Headboards that is! And Winter being Winter Jenssen, who most kindly took it upon himself to complete the "LA Wood" show Perfectly Good Headboards installation by re-releasing the PGH's into the wild, as documented here. Thanks again to China Adams for including my work in this excellent museum-worthy exhibit. EQC4EVER!


Thursday, November 6, 2014

Both Ox and Self Transcended

My performance on last night's Ear Meal is up on youtube: -- I always rely on synchronicity to make my art meaningful (less work) and true to form I just found out that yesterday was the exact 45th anniversary of the sentencing of Bobby Seale for contempt of court, the event reenacted on the LP I used in my single-source deconstruction. Mere coincidence?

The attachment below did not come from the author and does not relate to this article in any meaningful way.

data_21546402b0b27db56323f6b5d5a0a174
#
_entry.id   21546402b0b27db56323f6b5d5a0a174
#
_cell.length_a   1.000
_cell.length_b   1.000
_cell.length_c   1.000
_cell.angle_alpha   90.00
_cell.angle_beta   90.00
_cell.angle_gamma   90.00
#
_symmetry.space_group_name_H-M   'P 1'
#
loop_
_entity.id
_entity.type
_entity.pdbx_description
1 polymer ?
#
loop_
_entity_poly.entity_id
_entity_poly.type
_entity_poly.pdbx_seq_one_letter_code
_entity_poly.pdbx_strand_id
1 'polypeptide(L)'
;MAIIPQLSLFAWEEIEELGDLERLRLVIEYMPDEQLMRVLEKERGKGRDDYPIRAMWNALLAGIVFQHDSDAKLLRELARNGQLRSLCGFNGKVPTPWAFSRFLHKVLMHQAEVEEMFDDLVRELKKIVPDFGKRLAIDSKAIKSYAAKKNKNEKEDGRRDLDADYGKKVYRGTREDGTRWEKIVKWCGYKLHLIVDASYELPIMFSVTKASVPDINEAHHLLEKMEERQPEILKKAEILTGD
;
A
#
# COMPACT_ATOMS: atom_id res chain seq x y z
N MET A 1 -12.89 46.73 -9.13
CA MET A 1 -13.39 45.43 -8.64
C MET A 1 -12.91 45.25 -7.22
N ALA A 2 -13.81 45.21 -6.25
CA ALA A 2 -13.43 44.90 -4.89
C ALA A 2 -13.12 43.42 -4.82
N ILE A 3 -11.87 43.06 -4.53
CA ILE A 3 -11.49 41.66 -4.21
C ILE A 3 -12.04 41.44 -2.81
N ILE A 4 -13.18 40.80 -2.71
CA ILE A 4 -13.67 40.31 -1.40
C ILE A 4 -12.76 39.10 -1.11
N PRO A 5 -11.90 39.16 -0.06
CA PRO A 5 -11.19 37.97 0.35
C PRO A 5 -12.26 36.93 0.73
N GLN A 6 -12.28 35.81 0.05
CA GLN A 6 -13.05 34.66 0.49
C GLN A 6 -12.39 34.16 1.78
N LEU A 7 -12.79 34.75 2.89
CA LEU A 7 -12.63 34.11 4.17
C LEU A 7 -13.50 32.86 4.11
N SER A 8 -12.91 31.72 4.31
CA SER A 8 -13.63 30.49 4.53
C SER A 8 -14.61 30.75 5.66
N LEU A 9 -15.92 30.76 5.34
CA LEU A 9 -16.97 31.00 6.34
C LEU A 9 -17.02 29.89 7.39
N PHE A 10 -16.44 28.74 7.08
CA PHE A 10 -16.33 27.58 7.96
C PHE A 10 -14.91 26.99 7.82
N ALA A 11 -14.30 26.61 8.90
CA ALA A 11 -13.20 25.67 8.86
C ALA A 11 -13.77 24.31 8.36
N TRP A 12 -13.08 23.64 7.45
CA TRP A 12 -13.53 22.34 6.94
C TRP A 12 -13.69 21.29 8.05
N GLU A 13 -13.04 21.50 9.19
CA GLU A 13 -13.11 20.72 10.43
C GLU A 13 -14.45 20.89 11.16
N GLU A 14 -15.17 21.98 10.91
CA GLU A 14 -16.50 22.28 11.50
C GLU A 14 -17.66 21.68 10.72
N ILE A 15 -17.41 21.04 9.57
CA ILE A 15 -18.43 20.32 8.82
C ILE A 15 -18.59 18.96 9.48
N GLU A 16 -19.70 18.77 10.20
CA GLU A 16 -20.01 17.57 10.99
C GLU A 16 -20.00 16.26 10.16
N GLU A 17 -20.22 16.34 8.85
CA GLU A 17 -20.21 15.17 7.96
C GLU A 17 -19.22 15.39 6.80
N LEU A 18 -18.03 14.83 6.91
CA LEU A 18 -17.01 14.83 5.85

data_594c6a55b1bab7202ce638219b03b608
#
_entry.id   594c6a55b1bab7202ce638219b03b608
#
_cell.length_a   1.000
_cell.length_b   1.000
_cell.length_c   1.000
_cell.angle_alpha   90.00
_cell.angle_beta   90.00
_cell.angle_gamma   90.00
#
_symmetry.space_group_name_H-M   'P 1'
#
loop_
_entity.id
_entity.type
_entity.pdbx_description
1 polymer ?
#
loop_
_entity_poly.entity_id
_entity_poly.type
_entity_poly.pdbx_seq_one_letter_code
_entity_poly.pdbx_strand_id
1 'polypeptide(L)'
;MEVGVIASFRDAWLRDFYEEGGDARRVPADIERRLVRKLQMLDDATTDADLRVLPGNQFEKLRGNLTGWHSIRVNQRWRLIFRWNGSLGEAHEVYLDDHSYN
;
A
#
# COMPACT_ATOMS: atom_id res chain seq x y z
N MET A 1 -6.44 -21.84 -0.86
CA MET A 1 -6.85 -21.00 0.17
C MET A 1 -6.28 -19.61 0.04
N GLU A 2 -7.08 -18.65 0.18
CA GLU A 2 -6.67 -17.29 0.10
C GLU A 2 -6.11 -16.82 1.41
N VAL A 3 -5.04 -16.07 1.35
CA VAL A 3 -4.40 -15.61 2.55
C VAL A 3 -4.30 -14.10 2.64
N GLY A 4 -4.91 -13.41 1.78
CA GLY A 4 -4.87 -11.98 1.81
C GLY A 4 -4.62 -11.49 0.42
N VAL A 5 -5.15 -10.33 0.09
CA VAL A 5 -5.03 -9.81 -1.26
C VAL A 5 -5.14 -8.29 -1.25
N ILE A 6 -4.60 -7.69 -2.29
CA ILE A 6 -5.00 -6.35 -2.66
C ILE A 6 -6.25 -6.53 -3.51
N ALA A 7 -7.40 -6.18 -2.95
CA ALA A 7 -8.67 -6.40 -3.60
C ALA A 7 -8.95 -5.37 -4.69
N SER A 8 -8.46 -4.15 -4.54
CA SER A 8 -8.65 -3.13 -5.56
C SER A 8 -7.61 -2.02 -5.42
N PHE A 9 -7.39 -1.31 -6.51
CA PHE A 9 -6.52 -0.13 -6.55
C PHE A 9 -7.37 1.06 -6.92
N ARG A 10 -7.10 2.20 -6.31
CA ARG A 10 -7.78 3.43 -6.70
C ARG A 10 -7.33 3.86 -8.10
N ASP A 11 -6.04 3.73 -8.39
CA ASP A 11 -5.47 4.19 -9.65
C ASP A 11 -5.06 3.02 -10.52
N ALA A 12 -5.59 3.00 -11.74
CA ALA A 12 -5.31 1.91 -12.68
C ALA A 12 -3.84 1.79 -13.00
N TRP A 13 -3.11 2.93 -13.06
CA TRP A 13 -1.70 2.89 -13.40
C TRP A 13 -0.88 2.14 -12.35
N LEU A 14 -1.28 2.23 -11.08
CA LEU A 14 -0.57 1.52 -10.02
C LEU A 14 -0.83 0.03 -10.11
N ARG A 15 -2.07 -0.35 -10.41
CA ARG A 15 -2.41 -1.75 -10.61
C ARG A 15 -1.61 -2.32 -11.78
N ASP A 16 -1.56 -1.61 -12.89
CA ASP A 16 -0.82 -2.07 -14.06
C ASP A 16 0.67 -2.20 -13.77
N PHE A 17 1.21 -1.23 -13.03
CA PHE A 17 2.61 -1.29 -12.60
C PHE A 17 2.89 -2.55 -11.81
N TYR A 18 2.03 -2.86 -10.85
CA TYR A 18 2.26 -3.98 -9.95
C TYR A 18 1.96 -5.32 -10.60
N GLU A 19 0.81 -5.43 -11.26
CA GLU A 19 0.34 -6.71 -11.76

Tuesday, October 28, 2014

WHo is that handsome fellow?!

And here are a few shots from The Spirit Girls at Festival Supreme's Circus of Death that include yours truly -- above, getting excited by Daniel Hawkins' persona repair facility (photo by Dani Tull); below, onstage with the band - DH gtr, DH kbrd, Marnie Weber vox bass, Tanya Haden vox cello, Debbie Spinelli drums, Dani Tull gtr, plus Lorri Wressel swinging one mean ax (photos by LeeAnn Nickel). Thank you Los Angeles, Jack Black, Steven Hull, Marnie Weber, and last but not least, thank you Los Angeles!

Sunday, October 5, 2014

Hurd Drove Through the Grapevine

Still one of the most refreshing painters around. Up for one more week

STEVE HURD: Paintings 1992 through 2014 September 13, 2014 - October 11, 2014

ROSAMUND FELSEN GALLERY, Bergamot Station B4, 2525 Michigan Avenue, Santa Monica, CA 90404.

(photo by Young Summers)

Saturday, August 30, 2014